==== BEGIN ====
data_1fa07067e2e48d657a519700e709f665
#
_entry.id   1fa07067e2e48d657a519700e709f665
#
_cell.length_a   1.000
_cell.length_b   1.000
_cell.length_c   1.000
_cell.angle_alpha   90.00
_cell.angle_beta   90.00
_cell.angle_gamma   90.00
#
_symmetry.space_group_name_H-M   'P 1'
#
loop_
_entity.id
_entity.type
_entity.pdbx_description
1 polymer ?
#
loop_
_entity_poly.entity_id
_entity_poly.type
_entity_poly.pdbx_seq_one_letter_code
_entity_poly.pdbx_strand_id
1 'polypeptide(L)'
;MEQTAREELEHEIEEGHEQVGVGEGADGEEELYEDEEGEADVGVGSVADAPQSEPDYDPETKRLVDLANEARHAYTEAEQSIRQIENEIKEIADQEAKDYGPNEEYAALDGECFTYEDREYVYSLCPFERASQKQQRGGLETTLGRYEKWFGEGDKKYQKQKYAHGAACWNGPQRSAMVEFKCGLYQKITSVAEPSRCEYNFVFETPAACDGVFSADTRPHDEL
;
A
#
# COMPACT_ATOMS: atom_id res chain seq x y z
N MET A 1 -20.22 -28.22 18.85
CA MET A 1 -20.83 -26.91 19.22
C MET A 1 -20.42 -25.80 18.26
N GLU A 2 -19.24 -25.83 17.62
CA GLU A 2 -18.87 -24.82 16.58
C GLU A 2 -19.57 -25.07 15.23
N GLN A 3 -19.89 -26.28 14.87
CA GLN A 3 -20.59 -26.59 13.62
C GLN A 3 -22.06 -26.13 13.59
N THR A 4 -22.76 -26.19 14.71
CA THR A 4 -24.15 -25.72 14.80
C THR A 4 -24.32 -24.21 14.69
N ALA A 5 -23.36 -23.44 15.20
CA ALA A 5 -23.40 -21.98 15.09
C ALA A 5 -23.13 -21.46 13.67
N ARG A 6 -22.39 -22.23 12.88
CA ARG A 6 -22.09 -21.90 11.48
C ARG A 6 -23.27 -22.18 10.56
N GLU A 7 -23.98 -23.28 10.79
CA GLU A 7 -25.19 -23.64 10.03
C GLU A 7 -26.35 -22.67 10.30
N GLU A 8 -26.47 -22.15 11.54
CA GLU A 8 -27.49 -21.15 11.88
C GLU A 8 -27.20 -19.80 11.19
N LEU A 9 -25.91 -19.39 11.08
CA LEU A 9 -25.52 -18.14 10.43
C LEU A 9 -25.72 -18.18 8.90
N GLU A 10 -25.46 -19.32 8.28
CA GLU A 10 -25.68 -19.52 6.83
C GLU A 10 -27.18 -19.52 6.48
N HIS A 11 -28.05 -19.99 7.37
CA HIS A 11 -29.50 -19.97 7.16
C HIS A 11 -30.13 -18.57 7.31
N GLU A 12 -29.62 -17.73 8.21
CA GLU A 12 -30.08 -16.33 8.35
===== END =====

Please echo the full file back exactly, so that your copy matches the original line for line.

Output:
data_1fa07067e2e48d657a519700e709f665
#
_entry.id   1fa07067e2e48d657a519700e709f665
#
_cell.length_a   1.000
_cell.length_b   1.000
_cell.length_c   1.000
_cell.angle_alpha   90.00
_cell.angle_beta   90.00
_cell.angle_gamma   90.00
#
_symmetry.space_group_name_H-M   'P 1'
#
loop_
_entity.id
_entity.type
_entity.pdbx_description
1 polymer ?
#
loop_
_entity_poly.entity_id
_entity_poly.type
_entity_poly.pdbx_seq_one_letter_code
_entity_poly.pdbx_strand_id
1 'polypeptide(L)'
;MEQTAREELEHEIEEGHEQVGVGEGADGEEELYEDEEGEADVGVGSVADAPQSEPDYDPETKRLVDLANEARHAYTEAEQSIRQIENEIKEIADQEAKDYGPNEEYAALDGECFTYEDREYVYSLCPFERASQKQQRGGLETTLGRYEKWFGEGDKKYQKQKYAHGAACWNGPQRSAMVEFKCGLYQKITSVAEPSRCEYNFVFETPAACDGVFSADTRPHDEL
;
A
#
# COMPACT_ATOMS: atom_id res chain seq x y z
N MET A 1 -20.22 -28.22 18.85
CA MET A 1 -20.83 -26.91 19.22
C MET A 1 -20.42 -25.80 18.26
N GLU A 2 -19.24 -25.83 17.62
CA GLU A 2 -18.87 -24.82 16.58
C GLU A 2 -19.57 -25.07 15.23
N GLN A 3 -19.89 -26.28 14.87
CA GLN A 3 -20.59 -26.59 13.62
C GLN A 3 -22.06 -26.13 13.59
N THR A 4 -22.76 -26.19 14.71
CA THR A 4 -24.15 -25.72 14.80
C THR A 4 -24.32 -24.21 14.69
N ALA A 5 -23.36 -23.44 15.20
CA ALA A 5 -23.40 -21.98 15.09
C ALA A 5 -23.13 -21.46 13.67
N ARG A 6 -22.39 -22.23 12.88
CA ARG A 6 -22.09 -21.90 11.48
C ARG A 6 -23.27 -22.18 10.56
N GLU A 7 -23.98 -23.28 10.79
CA GLU A 7 -25.19 -23.64 10.03
C GLU A 7 -26.35 -22.67 10.30
N GLU A 8 -26.47 -22.15 11.54
CA GLU A 8 -27.49 -21.15 11.88
C GLU A 8 -27.20 -19.80 11.19
N LEU A 9 -25.91 -19.39 11.08
CA LEU A 9 -25.52 -18.14 10.43
C LEU A 9 -25.72 -18.18 8.90
N GLU A 10 -25.46 -19.32 8.28
CA GLU A 10 -25.68 -19.52 6.83
C GLU A 10 -27.18 -19.52 6.48
N HIS A 11 -28.05 -19.99 7.37
CA HIS A 11 -29.50 -19.97 7.16
C HIS A 11 -30.13 -18.57 7.31
N GLU A 12 -29.62 -17.73 8.21
CA GLU A 12 -30.08 -16.33 8.35